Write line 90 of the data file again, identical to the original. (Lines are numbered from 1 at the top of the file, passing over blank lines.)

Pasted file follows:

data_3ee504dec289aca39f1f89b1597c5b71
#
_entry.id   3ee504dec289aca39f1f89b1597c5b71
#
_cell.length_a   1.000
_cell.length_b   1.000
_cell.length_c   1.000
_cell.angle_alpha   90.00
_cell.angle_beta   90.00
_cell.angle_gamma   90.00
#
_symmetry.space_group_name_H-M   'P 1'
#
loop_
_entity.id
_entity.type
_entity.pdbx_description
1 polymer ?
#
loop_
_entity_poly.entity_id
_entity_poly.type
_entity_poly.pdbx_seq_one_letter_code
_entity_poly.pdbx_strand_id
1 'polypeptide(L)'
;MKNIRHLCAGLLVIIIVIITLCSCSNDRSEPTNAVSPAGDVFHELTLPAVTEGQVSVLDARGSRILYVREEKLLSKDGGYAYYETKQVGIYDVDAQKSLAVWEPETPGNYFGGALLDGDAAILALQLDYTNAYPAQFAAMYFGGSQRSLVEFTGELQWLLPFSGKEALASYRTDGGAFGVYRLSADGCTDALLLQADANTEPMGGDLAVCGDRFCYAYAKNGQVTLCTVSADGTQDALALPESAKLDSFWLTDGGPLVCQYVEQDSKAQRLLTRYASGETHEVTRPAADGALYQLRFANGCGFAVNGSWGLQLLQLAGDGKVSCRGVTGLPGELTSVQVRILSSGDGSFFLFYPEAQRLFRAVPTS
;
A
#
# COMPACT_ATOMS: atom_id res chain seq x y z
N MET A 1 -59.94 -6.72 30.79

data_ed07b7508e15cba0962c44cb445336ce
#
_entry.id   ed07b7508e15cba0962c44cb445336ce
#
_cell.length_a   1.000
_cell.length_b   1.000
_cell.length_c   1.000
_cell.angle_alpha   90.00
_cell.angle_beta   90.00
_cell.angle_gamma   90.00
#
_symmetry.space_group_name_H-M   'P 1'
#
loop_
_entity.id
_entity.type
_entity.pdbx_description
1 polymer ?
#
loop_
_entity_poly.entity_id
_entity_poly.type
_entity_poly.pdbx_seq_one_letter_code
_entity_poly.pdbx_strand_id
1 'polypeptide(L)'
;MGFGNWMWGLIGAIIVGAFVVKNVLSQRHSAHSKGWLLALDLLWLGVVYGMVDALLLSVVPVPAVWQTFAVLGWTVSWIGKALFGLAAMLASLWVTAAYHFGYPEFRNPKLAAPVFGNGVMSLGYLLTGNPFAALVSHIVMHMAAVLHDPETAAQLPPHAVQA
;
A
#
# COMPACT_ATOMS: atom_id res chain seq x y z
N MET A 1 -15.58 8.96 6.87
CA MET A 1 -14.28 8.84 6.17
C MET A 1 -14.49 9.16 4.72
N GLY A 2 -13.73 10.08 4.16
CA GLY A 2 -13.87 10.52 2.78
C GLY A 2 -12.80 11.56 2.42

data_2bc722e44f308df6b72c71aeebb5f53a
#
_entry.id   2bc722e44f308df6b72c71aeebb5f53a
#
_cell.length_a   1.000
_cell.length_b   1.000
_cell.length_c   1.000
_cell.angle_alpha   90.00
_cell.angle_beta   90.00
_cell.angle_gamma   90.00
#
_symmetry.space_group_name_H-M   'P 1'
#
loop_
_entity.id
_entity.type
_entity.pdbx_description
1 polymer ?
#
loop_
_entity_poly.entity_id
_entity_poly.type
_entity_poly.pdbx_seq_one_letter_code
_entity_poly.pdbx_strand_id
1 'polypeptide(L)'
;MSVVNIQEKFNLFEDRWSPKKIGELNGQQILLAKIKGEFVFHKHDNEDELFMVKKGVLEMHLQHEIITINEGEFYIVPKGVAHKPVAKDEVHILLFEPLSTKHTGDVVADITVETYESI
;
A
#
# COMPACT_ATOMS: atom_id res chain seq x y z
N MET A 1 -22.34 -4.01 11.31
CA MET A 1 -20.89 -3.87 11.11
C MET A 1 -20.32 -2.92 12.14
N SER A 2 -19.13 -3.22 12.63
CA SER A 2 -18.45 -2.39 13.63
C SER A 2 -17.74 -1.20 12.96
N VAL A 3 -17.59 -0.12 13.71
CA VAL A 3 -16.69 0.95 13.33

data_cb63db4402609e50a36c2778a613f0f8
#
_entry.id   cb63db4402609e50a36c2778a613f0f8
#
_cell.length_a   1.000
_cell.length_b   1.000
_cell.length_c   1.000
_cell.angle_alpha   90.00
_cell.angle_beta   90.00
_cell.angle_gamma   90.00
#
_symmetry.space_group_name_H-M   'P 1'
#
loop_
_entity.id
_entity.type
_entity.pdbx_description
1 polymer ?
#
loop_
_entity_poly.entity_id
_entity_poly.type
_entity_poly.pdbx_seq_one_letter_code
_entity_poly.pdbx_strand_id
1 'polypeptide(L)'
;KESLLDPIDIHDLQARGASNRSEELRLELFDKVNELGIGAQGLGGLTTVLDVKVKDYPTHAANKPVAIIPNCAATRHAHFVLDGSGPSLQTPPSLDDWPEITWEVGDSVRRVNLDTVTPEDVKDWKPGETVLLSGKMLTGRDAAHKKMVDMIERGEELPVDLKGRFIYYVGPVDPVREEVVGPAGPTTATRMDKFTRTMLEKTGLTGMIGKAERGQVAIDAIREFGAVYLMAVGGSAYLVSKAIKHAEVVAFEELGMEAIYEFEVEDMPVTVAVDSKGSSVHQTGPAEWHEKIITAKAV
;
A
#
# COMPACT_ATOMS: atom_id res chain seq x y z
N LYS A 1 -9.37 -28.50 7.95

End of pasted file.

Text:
_entity_poly.pdbx_seq_one_letter_code